In Radovan Karadzic’s words, all the charges against him ‘hang by a thread’, and the thread is the accusation that he was involved in the effort to permanently and forcibly remove the Bosnian Muslims and Croats from the parts of BH Serbs claimed as their own. Through Momcilo Mandic’s testimony, Karadzic is trying to contest the claim he was responsible for the division of the BH MUP. According to Karadzic, the other side was to be blamed for that

Momcilo Mandic, witness at the Radovan Karadzic trialMomcilo Mandic, witness at the Radovan Karadzic trial

‘The entire indictment against me hangs by a thread’, Radovan Karadzic said as he continued his cross-examination of Momcilo Mandic, justice minister in the Bosnian Serb war government. The ‘thread’ is the claim that he was a key figure of the joint criminal enterprise to forcibly and permanently eliminate Bosnian Muslims and Croats from large parts of BH and to establish ‘an ethnically clean Serb state’.

Mandic said he had never seen any documents that would confirm those claims and accusations of the prosecution and no one in the Serb leadership espoused such opinions. Before the war, Mandic served as assistant minister in the BH MUP. When the Serbian MUP was established on 1 April 1992, Mandic was appointed deputy to Mico Stanisic, the first interior minister. Less than a month later, Mandic was appointed justice minister in the Bosnian Serb war government.

Karadzic considers Mandic a ‘key witness’ who will help him contest the prosecution’s argument that some months before the conflict, Karadzic had been working on the division of the MUP. As the prosecution alleged, the division of the MUP was the foundation for the division of BH. Yesterday, Karadzic argued that Serbs’ moves before the war were a ‘response to the violations of the Serbs’ constitutional rights’ after the Declaration of Independence of BH was passed without the approval of the Serb representatives. Mandic confirmed it yesterday. Today, Karadzic tried to prove that this did not apply to the division of the MUP.

Mandic’s dispatch of 31 March 1992 on the secession of the Serb MUP from the MUP of the republic was in line with the political agreement reached in Lisbon, on the basic features of the future BH, Karadzic said. The agreement was reached with the mediation of Cutilliero and Carrington. As Karadzic explained, those principles laid the foundations for a Bosnia and Herzegovina where each constituent unit would be entitled to its own police force.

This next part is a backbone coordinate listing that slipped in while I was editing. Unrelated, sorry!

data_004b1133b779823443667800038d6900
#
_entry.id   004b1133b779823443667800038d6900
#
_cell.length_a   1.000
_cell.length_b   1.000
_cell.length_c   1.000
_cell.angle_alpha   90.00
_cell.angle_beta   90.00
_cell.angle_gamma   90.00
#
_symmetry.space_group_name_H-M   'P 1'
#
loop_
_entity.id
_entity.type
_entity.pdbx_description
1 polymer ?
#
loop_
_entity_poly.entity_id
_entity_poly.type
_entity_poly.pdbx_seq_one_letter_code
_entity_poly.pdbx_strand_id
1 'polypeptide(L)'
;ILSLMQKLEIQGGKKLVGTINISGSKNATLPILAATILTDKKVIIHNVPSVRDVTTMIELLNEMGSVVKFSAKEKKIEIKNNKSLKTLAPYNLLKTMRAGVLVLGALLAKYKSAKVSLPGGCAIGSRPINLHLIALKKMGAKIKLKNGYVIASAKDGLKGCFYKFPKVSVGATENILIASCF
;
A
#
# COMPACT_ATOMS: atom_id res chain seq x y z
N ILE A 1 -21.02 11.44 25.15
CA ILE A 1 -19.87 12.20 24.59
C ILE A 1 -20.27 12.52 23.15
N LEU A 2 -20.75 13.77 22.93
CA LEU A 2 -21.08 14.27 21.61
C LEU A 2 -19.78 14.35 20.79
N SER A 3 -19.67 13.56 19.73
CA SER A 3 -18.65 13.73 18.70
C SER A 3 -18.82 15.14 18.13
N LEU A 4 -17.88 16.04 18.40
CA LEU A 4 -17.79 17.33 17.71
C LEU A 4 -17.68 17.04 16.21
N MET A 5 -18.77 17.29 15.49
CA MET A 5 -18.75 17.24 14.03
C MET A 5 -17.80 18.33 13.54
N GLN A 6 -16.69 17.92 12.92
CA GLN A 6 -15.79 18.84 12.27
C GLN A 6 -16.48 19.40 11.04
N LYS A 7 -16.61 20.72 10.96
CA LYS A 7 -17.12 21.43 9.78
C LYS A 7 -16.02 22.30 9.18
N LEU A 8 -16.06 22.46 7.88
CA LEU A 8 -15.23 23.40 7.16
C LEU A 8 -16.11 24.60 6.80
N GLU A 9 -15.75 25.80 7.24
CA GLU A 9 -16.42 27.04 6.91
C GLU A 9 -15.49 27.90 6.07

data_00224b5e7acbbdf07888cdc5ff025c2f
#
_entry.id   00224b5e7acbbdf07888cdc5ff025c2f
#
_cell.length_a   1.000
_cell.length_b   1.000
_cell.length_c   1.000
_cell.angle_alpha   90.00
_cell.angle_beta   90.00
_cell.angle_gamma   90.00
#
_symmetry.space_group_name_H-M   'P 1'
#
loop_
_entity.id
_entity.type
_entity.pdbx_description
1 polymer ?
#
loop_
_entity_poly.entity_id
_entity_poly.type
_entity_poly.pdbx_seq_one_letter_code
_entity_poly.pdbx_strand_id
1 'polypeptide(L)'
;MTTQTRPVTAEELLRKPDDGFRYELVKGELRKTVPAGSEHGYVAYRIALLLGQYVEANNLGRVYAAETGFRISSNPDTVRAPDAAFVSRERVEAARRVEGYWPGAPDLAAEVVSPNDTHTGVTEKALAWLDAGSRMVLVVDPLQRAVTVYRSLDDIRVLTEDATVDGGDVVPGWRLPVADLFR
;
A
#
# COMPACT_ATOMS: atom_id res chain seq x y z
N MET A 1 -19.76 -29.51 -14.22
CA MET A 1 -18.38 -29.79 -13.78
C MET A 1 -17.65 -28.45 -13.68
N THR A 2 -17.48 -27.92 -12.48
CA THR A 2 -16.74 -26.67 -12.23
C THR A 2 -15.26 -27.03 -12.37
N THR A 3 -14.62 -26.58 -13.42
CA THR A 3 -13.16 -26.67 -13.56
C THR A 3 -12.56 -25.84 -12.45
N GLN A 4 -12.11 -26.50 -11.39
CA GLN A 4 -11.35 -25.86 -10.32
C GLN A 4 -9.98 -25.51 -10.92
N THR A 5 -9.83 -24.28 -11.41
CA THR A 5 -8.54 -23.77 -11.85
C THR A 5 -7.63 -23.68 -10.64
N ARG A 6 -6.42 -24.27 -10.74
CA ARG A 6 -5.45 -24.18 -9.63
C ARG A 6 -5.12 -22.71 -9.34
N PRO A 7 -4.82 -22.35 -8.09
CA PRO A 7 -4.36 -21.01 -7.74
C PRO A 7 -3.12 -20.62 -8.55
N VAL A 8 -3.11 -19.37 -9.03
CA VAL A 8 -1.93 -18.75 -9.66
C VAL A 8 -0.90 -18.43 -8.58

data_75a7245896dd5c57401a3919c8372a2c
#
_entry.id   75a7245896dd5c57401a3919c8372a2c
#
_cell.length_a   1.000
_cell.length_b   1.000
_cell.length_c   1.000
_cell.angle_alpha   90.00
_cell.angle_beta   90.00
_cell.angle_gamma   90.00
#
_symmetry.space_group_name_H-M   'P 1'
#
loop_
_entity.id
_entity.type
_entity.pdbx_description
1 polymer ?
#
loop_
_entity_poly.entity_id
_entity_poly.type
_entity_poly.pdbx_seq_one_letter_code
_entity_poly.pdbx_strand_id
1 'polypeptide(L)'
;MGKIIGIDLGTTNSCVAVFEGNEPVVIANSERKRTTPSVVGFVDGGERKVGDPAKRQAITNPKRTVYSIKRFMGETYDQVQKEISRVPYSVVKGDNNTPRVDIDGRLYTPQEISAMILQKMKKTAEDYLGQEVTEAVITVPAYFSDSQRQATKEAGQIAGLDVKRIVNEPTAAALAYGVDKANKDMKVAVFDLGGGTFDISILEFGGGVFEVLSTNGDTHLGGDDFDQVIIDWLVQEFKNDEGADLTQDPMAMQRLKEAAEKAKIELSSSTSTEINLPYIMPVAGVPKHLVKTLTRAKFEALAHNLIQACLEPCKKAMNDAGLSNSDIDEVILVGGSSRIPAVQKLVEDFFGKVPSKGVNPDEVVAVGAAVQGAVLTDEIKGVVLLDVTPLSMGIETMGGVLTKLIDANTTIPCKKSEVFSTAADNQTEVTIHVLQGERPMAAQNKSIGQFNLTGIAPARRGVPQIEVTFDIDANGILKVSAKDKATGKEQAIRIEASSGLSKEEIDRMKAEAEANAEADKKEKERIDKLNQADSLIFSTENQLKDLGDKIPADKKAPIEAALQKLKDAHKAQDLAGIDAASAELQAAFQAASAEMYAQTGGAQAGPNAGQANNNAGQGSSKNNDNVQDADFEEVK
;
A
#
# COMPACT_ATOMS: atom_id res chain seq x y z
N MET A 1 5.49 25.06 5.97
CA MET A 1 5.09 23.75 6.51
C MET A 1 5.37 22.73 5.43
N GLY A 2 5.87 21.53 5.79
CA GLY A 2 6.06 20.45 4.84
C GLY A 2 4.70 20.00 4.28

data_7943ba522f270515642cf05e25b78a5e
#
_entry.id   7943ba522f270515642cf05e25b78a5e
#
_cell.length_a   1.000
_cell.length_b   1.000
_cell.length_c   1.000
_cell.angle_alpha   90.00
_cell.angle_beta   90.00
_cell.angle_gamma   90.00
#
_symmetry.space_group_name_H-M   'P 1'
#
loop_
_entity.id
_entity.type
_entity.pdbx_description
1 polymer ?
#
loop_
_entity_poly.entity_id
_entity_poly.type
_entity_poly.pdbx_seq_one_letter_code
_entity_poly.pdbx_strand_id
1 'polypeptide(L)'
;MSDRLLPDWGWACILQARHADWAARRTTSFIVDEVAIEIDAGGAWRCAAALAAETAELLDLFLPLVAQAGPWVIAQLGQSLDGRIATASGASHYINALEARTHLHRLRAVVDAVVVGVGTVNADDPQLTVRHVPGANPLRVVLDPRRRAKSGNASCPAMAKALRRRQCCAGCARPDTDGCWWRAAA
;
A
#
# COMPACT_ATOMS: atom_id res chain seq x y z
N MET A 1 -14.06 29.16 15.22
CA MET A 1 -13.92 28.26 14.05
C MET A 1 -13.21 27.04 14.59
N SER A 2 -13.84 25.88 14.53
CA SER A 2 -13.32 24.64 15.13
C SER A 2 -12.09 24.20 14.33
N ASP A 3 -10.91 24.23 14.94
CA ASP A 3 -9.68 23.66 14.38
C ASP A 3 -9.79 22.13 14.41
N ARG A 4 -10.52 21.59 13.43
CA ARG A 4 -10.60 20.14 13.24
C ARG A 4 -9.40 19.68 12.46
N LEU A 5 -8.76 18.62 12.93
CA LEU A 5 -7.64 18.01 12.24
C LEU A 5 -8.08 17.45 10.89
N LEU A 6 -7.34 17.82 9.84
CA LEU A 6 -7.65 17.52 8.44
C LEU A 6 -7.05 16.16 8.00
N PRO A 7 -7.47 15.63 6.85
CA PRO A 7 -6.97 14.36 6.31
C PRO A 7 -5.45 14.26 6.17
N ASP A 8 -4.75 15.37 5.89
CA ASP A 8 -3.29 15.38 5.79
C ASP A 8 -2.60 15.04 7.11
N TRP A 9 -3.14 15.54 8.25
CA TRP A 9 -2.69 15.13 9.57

Mandic confirmed all Karadzic’s claims, saying that the secession of the Serb MUP was just a ‘temporary measure’ before a final political agreement on how BH would be set up was reached. ‘The transformation of the MUP’, in Mandic’s words, did not ‘necessarily involve a one-sided ethnic approach’. Members of other ethnicities living in the territory that the Serbs claimed as their own could have remained in the Serb MUP. ‘Claiming the territory was not a criminal act because the European Union accepted it’, Karadzic insisted. Commenting on the document dated 31 March in which Alija Delimustafic distanced himself from the Serb ‘transformation of the MUP’, Mandic said that the BH interior minister did it ‘under the pressure of the SDA’.

Karadzic also brought up the decision of the BH Presidency of 4 April 1992 to declare general mobilization, which was followed, as Karadzic put it, by a wave of fear among the people and the ‘Green Berets’ terror campaign’. In Sarajevo, there was not a building without a Green Beret sniper in it, Karadzic claimed. Mandic confirmed that, recounting how on the night of the meeting in Krtelji near Sarajevo, on 4 April, the BH MUP special units agreed to ‘part ways in peace’.

According to Mandic, the agreement reached in Krtelji was that the Serbs would be billeted in the police building in Vrace and others in the Police Hall in Bjelave. As Mandic explained, Vito Zepinic, Jusuf Pusina, Bruno Stojic and Dragan Vikic attended the meeting. That night they said their farewells ‘with kisses’; the next day, there was a showdown. Mandic contends that the Serb special police were ambushed by some 170 Muslim police officers on their way back to ‘their’ premises in Vrace on 5 April 1992. The Muslim policemen were training there.

Karadzic was granted permission to examine the witness on Delimustafic’s testimony in the proceedings against Mandic before the BH Court, despite the prosecution’s objections. Mandic was charged with being in charge of the Serb forces’ attack on the MUP training centre in Vrace, Sarajevo, and was acquitted. In his evidence, Delimustafic confirmed that Mandic didn’t participate in the attack.

Momcilo Mandic will continue his evidence next Tuesday.